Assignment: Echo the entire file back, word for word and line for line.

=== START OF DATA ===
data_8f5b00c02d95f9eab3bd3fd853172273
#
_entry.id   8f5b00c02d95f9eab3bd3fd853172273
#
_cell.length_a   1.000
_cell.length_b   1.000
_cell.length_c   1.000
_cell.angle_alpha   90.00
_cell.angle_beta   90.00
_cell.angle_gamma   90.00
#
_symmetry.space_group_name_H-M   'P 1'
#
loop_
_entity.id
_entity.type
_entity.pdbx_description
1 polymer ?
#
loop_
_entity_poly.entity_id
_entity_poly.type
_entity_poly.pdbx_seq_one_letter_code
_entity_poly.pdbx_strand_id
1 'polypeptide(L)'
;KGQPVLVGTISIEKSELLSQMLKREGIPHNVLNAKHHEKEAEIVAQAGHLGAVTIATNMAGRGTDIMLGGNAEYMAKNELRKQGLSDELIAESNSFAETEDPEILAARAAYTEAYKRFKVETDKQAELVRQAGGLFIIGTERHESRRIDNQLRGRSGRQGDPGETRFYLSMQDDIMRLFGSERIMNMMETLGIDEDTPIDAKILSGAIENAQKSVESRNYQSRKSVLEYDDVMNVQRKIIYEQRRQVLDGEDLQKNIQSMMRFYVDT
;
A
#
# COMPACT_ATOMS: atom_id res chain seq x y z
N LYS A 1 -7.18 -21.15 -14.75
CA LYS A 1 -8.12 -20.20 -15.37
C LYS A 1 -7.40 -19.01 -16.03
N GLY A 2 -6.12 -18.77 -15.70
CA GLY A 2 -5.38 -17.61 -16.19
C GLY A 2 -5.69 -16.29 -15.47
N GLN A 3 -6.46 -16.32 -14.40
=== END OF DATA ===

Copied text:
data_8f5b00c02d95f9eab3bd3fd853172273
#
_entry.id   8f5b00c02d95f9eab3bd3fd853172273
#
_cell.length_a   1.000
_cell.length_b   1.000
_cell.length_c   1.000
_cell.angle_alpha   90.00
_cell.angle_beta   90.00
_cell.angle_gamma   90.00
#
_symmetry.space_group_name_H-M   'P 1'
#
loop_
_entity.id
_entity.type
_entity.pdbx_description
1 polymer ?
#
loop_
_entity_poly.entity_id
_entity_poly.type
_entity_poly.pdbx_seq_one_letter_code
_entity_poly.pdbx_strand_id
1 'polypeptide(L)'
;KGQPVLVGTISIEKSELLSQMLKREGIPHNVLNAKHHEKEAEIVAQAGHLGAVTIATNMAGRGTDIMLGGNAEYMAKNELRKQGLSDELIAESNSFAETEDPEILAARAAYTEAYKRFKVETDKQAELVRQAGGLFIIGTERHESRRIDNQLRGRSGRQGDPGETRFYLSMQDDIMRLFGSERIMNMMETLGIDEDTPIDAKILSGAIENAQKSVESRNYQSRKSVLEYDDVMNVQRKIIYEQRRQVLDGEDLQKNIQSMMRFYVDT
;
A
#
# COMPACT_ATOMS: atom_id res chain seq x y z
N LYS A 1 -7.18 -21.15 -14.75
CA LYS A 1 -8.12 -20.20 -15.37
C LYS A 1 -7.40 -19.01 -16.03
N GLY A 2 -6.12 -18.77 -15.70
CA GLY A 2 -5.38 -17.61 -16.19
C GLY A 2 -5.69 -16.29 -15.47
N GLN A 3 -6.46 -16.32 -14.40